- Agarose gels are most commonly used for the size-based electrophoretic separation of nucleic acids (DNA and RNA). They can also be used for the separation of high molecular weight proteins or protein complexes including virus particles. In addition, fractionated biomolecules can also be eluted from agarose gel, thus allowing their purification.
- The process of using agarose gel to separate or fractionate biomolecules under the influence of the electric field is called Agarose Gel Electrophoresis.
- For moderate and large sized DNA ranging from ≈100 bp to ≈20 kilobase pairs, agarose gel electrophoresis is the most convenient and routinely used technique in most molecular biology laboratories (Stellwagen & Stellwagen, 2009)
- As the name suggests, the agarose gel is prepared from agarose. Chemically, agarose is a polysaccharide, made up of alternating residues of 1,3-linked β-D-galactopyranose and 1,4-linked 3,6-anhydro-α- L-galactopyranose.
- Agarose is almost insoluble in water. However, when suspension of agarose powder in an aqueous buffer is boiled, agarose melts and forms a viscous solution which upon cooling forms a stiff gel.
- In contrast to acrylamide gel which forms through a process called polymerization, the process of the formation of agarose gel is called gelation. Due to this feature, agarose gels can also be melted and recast which is not possible with polyacrylamide gels.
- Usually a slab gel, casted by pouring molten agarose in a mould, the casting tray, is used for the separation of DNA fragments by electrophoresis. This type of electrophoresis is called gel electrophoresis. Usually horizontal gel is casted for analysis of DNA and RNA.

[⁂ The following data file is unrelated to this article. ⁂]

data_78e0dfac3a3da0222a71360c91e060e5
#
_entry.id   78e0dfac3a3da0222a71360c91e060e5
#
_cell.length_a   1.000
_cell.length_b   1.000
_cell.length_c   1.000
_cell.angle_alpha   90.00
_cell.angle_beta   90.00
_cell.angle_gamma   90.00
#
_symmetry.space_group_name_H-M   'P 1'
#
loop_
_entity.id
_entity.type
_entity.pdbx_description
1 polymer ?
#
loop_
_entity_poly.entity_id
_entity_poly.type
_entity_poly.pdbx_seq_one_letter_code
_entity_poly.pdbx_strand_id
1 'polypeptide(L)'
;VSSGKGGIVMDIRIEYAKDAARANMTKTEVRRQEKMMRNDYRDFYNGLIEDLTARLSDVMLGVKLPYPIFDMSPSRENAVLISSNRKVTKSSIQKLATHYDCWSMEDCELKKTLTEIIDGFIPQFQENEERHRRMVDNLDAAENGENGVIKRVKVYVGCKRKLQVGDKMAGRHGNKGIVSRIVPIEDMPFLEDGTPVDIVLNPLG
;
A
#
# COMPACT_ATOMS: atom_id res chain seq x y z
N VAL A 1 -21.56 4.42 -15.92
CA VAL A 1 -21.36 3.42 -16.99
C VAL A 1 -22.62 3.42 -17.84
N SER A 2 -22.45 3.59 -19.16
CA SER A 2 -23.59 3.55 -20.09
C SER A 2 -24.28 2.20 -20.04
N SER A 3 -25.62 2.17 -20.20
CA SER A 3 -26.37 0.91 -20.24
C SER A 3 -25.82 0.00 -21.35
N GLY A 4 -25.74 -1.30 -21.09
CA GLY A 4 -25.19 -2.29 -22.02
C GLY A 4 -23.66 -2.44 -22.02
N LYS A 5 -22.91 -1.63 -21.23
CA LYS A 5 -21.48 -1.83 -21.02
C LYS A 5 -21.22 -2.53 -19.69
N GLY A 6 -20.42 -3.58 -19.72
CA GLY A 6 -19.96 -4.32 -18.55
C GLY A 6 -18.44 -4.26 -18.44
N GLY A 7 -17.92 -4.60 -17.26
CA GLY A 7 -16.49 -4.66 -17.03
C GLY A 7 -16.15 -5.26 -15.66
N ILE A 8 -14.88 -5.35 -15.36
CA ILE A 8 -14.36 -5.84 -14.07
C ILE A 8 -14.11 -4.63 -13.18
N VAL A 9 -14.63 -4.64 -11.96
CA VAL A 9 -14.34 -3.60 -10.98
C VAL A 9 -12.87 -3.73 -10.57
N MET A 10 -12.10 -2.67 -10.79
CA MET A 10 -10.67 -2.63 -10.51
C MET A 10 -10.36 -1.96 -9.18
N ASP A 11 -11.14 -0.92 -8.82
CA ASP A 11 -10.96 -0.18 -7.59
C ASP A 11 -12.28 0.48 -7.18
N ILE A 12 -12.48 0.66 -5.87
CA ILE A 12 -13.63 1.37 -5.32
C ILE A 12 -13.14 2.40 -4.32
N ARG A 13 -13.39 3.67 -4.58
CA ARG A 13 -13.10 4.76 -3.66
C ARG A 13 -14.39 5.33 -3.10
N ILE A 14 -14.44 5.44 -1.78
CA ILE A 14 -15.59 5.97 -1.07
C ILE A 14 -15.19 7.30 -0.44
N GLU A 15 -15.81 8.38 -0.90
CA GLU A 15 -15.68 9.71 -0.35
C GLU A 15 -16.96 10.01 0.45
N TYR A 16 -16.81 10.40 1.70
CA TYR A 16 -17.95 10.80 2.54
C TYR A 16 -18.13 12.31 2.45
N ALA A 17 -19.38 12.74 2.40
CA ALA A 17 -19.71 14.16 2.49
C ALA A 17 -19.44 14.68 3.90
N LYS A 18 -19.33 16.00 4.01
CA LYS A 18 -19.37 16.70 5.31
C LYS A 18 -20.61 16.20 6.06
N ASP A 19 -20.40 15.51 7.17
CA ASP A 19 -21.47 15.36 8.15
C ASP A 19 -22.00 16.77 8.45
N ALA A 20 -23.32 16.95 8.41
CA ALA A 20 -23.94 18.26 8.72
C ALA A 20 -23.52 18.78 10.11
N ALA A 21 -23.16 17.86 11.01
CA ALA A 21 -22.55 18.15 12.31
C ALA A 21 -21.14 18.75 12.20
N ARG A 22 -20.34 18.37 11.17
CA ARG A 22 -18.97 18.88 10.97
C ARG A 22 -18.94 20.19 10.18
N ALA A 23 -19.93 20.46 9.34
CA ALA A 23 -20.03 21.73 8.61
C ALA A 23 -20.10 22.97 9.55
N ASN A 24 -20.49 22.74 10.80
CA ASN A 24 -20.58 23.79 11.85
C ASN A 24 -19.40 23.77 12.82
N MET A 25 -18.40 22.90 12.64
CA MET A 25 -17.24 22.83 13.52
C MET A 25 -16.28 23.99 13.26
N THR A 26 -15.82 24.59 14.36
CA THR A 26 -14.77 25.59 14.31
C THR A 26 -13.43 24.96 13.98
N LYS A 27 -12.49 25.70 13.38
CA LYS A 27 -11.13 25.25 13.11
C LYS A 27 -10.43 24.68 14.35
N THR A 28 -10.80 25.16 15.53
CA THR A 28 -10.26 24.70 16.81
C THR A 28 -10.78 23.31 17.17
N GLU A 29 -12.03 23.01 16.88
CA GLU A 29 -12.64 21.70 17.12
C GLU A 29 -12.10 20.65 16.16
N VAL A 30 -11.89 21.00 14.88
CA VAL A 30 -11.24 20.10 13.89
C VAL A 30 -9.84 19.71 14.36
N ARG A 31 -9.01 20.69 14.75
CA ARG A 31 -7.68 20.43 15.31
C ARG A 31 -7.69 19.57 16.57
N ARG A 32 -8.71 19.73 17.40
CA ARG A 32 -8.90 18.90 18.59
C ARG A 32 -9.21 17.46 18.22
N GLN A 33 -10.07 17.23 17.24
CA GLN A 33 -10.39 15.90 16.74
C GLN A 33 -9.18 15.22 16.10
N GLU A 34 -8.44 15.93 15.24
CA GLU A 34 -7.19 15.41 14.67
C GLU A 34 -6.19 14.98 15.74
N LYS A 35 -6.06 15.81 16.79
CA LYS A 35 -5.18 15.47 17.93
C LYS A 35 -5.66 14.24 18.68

- Agarose gel pore size varies from 50 nm to 300 nm and can be adjusted simply by varying the concentration of agarose (denoted as percentage). Pore size of the agarose gel affects the resolution of DNA fragments. An optimal percentage of agarose Gel is required to achieve a good separation of a size range DNA fragments.
- High percentage agarose gels are used for the separation of relatively small DNA fragments, whereas low percentage gels are good for the separation of large DNA fragments.
- Agarose gel thickness and size (width and length) are controlled by the volume of agarose solution and size of the casting tray.
- Not all agarose have the same melting and gelling temperature. Some agarose, called low melting agarose, is also available that is specifically used for the preparative purposes. Since agarose melts at low temperature, they allow purification without causing any harm to DNA fragments or protein complexes.
- Stellwagen & Stellwagen, 2009. Effect of the matrix on DNA electrophoretic mobility. J Chromatogr A. 1216(10), 1917-29. PMID-19100556; Full Text Link: sciencedirect, PMC (free download)
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